BARRY GREEN: No big difference helps a little bit. But I'm just sort of the team leader in the group, you know. It's the engineers that have to keep up with all that. I certainly don't get involved in the nuts and bolts. I listen to everything being discussed between the engineers. I'm in every meeting between the engineers and Paul and the team meetings. I might pick up on something that might help, a suggestion one way or the other. But the engineers are the guys that make the decisions, put the tweaks on, figure out how they can make him more comfortable.
I think probably more importantly is Paul, Paul and Barry Green's relationship. We've had some great times together, great laughs. We've been through some tough times together which made us better friends and stronger friends. To me that's the easy part. I think that would be difficult going back and jumping in with a driver that I did not know.
I know John Dick very well. He worked for me. Terrific guy. Terrific friend. Jimmy, I've raced against. I think my comfort is with the people and I feel very comfortable about that.
Q. I know the first time you came back there after '02 you said there's times people have a tendency to put too much emphasis on it. You'd like to remember '95 when you helped Jacques Villeneuve come back and win the race.
BARRY GREEN: That was a great race, a great one to remember for me. I have to go back to that was a team effort. The amount of talk that went amongst the group in the pits to come up with a plan and to keep Jacques focused. That's my specialty, are the people.
I think the engineering side we'll leave up to the engineers, and Paul and I will try to mold together and work with the group and see what we can come up with.
Q. What are you doing training‑wise? 35 pounds is a noticeable difference. What have you been doing in the off the season?
PAUL TRACY: Well, I really started, to be honest, about eight weeks ago. I've been pretty busy in the off‑season. I've been filming a TV show for SPEED Channel. It's a car driving show, a high‑end kind of super car show. That's kind of been keeping me busy.
They had sent me some raw footage to watch from one of the first episodes we filmed. I saw myself on TV and I said, Goddamn, I got to lose some weight. You know, I just started riding my bike, going to the gym. I hooked up with the trainer that I had in 2003 when I won the championship.
Really just been putting in about two, two and a half hours on the bike in the morning, training with a trainer in the afternoon for an hour and a half. Really just watching what I eat.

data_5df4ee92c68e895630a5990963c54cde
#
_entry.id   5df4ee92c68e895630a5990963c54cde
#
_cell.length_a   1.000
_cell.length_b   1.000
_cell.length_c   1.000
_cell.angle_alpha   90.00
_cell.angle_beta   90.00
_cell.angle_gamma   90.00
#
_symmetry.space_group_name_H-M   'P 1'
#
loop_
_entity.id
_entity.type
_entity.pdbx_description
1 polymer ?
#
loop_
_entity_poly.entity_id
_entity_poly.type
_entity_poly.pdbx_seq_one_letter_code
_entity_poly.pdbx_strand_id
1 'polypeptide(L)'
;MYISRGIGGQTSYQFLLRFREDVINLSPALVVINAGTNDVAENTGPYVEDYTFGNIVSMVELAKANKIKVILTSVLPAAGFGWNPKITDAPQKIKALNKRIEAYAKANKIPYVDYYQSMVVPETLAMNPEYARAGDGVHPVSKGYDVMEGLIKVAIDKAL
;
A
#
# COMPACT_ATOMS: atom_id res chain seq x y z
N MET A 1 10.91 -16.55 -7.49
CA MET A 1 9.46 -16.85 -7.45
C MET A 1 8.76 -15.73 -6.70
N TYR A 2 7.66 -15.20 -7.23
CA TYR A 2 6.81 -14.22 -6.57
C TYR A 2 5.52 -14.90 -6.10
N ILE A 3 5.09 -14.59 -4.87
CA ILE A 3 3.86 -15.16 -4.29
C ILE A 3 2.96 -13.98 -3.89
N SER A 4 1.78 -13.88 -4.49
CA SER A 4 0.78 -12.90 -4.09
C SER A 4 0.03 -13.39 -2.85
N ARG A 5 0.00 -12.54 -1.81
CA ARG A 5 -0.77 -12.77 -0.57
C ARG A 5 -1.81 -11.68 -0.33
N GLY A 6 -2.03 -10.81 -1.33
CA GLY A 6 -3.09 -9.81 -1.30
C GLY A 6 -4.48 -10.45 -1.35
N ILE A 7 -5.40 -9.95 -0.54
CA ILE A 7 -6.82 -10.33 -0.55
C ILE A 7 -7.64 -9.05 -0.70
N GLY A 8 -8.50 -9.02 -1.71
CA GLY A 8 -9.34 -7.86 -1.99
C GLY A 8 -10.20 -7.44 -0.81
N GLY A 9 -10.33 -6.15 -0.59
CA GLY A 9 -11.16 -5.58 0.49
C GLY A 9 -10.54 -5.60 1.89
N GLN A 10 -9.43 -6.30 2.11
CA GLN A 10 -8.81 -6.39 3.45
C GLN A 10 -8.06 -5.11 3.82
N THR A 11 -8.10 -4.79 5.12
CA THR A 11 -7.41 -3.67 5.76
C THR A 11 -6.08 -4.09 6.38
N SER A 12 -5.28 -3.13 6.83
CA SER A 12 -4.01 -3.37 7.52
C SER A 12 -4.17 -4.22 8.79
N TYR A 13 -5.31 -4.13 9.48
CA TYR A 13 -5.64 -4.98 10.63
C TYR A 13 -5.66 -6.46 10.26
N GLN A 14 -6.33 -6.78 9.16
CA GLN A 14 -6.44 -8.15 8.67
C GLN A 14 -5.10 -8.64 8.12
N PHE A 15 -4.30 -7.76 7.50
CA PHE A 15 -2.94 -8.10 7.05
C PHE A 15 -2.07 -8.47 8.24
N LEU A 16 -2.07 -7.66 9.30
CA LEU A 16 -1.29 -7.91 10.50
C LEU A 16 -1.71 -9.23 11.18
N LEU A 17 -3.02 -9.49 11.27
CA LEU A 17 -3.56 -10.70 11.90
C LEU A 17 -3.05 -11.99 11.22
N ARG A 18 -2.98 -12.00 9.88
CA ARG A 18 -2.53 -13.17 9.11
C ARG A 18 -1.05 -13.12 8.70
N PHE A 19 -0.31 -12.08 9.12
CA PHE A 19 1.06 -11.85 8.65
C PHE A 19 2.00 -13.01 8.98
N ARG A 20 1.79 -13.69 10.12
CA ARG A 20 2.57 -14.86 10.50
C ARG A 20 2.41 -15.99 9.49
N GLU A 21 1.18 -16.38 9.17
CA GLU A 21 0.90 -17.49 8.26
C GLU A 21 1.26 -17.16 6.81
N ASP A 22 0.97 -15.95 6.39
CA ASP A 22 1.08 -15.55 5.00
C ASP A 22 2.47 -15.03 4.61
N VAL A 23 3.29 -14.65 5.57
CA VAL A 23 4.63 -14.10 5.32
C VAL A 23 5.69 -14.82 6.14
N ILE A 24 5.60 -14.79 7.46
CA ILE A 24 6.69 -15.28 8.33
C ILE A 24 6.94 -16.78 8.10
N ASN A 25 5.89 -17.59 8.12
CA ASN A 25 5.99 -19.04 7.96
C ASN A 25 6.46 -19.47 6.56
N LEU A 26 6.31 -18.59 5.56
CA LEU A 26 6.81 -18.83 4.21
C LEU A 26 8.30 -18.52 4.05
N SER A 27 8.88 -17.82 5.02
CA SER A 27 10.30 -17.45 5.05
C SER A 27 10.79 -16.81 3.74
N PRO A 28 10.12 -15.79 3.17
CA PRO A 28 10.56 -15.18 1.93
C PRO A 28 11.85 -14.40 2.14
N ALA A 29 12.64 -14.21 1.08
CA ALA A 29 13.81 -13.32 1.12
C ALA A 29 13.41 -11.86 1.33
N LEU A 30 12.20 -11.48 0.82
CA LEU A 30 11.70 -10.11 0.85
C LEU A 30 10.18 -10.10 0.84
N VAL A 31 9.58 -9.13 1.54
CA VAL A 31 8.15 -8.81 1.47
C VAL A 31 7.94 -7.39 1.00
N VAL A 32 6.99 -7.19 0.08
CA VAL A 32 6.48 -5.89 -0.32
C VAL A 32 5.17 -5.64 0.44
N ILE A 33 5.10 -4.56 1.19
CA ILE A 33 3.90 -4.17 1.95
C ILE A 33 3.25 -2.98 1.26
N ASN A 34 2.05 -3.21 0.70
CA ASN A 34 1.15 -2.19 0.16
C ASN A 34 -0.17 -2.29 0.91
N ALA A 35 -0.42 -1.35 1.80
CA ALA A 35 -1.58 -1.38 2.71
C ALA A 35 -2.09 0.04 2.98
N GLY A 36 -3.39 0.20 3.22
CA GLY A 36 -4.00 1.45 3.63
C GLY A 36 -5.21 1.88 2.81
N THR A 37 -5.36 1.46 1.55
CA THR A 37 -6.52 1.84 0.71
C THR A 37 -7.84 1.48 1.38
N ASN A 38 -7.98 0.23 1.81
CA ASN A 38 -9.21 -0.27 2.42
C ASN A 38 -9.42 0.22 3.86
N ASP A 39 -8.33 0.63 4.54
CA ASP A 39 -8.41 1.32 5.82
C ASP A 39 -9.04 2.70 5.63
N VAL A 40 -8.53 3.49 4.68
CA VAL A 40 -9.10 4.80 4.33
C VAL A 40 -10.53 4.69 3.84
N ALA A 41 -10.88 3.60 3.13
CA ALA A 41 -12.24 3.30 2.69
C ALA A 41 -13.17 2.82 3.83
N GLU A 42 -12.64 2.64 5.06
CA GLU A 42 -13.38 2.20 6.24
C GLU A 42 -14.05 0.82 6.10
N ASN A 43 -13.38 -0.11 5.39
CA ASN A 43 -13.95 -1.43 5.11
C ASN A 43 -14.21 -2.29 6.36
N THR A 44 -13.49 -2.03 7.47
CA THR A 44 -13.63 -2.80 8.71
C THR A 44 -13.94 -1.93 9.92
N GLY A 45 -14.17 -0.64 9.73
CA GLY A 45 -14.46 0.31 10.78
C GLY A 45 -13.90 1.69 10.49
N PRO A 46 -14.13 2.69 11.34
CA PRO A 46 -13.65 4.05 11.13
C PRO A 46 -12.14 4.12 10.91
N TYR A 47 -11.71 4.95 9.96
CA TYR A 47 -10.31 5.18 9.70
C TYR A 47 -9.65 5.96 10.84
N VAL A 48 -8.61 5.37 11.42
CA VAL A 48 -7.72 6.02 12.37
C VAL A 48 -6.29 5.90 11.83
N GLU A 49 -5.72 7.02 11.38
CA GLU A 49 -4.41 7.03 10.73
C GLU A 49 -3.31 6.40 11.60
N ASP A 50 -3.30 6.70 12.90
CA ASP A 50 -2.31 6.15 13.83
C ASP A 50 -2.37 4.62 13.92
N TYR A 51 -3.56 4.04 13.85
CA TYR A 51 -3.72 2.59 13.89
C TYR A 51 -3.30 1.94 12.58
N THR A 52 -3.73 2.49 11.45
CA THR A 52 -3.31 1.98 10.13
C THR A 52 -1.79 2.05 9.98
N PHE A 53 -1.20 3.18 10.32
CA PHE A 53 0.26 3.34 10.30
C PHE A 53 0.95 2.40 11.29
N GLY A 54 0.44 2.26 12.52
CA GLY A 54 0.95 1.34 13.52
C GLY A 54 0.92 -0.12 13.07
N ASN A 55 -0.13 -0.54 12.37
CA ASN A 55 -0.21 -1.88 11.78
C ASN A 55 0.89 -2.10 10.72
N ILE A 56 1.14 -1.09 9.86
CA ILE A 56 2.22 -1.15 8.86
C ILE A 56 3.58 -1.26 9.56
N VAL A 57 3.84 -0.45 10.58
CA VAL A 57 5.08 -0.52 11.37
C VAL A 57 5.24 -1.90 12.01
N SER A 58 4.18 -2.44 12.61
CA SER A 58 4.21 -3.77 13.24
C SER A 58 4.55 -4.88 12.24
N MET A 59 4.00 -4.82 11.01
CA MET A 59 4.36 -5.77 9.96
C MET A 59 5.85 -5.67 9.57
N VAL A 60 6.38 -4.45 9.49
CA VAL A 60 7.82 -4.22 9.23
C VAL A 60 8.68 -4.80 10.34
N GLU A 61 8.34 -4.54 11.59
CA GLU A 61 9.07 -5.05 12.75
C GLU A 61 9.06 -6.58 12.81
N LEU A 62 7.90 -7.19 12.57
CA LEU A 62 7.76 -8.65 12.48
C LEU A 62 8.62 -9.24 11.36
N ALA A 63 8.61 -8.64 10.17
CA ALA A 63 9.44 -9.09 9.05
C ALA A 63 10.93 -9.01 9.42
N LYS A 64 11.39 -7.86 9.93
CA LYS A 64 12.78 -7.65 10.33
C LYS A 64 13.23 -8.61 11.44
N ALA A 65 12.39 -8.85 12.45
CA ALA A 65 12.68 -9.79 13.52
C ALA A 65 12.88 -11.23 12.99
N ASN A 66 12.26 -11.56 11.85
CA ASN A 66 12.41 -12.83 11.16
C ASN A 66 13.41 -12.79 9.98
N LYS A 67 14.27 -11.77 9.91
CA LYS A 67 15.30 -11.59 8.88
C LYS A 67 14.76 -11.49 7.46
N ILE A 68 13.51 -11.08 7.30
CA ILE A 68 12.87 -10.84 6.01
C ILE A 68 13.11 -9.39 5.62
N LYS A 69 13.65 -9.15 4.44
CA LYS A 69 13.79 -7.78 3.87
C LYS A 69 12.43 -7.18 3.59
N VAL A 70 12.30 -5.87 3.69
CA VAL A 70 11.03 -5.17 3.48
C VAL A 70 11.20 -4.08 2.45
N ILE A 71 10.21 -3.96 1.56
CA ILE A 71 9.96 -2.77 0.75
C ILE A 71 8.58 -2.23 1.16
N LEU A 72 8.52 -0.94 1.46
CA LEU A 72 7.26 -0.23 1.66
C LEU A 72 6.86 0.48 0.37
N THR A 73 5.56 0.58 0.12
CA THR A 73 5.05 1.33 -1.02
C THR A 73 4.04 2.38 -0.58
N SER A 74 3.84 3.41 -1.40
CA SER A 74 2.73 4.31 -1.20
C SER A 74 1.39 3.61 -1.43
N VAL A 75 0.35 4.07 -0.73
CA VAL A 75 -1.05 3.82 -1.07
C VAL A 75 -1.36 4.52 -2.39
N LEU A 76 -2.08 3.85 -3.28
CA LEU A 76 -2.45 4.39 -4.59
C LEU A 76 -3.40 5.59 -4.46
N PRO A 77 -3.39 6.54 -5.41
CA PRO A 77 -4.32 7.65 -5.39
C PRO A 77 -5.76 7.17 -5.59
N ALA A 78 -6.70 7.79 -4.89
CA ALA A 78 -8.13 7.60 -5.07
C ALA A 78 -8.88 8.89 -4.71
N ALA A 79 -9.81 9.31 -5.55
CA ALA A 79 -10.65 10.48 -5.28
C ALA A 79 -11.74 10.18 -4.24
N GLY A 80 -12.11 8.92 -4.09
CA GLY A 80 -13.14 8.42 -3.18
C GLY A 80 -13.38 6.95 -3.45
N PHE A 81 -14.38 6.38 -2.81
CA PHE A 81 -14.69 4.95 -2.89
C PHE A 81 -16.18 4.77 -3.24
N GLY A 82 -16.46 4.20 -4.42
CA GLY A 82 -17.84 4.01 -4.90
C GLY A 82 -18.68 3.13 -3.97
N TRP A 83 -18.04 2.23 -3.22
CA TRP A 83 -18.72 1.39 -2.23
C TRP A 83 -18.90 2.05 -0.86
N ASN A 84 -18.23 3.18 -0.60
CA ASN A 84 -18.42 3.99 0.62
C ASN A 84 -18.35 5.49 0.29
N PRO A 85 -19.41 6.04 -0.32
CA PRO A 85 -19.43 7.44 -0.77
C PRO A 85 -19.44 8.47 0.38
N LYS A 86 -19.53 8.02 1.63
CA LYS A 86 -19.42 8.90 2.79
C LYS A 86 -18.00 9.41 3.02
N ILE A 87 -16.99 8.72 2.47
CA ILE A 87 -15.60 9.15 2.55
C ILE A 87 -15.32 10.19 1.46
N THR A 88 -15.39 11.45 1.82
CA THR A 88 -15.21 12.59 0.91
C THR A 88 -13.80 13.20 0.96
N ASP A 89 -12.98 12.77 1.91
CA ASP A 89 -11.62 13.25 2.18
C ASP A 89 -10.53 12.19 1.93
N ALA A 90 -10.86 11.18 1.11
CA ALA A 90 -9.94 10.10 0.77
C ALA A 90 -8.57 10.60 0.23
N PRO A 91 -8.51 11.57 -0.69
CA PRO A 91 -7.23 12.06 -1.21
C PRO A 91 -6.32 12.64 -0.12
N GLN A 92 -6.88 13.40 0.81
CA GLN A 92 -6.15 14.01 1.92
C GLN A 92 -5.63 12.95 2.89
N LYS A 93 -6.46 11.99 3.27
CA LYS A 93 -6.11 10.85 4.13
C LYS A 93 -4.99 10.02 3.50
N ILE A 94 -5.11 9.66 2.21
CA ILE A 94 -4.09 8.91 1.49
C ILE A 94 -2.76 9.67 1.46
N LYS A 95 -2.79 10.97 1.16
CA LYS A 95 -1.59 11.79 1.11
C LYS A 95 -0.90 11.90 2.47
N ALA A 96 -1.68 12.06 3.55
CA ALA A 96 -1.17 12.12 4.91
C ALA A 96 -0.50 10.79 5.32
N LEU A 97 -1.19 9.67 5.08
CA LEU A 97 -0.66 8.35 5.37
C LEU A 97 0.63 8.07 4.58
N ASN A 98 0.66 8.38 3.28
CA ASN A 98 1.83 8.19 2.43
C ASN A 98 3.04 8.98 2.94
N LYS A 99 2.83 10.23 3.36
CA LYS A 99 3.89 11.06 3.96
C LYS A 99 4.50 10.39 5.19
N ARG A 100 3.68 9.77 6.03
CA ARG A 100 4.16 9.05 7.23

Q. That's 35 pounds in eight weeks or is that from last season?
PAUL TRACY: Eight weeks.
Q. What do you weigh now?
PAUL TRACY: I'm right at about 188 pounds.
Q. I think a lot of casual sports fans might realize how intense the workout regimens are. What is the usual as far as staying in shape? I would imagine it's a lot of core conditioning.
PAUL TRACY: For me, the stuff I've been doing with the trainer, I ride on the bikes, I train with a couple different guys, train in the morning. They're all bike racers, doing it a long time. When I first started, I couldn't hardly keep up with them. You've got to push yourself every day.
Going to the gym in the afternoon, I really haven't been lifting any weights at all. That seems to put a lot of weight on me. It's really just been a lot of calisthenics. A lot of things you see on commercials on TV, the PX 90, sit‑ups, pull‑ups, not really lifting any weights or dumbbells or anything like that. It's all kind of calisthenics stuff.
Q. What kind of difference does that make in the car when you're 35 pounds lighter?
PAUL TRACY: Maybe Jimmy can answer. He knows the difference between now with the weight center, the center of gravity on the car, those are the things that can make a big difference. I don't know if you want to chime in, Jimmy.
JIMMY VASSER: It gives the race team and the engineers, Barry was alluding to, another tool to tune the car with weight distribution, which has become very, very important.
There is an equivalency attempt by the IRL to even the weight out. It's really not as accurate as it could be. If you think of the difference between Danica Patrick, who weighs 100 pounds, and P.T., who has admitted he was 240 pounds-ish last year when he told me he was 215. Just the basic power‑to‑weight ratio is going to be a tremendous advantage.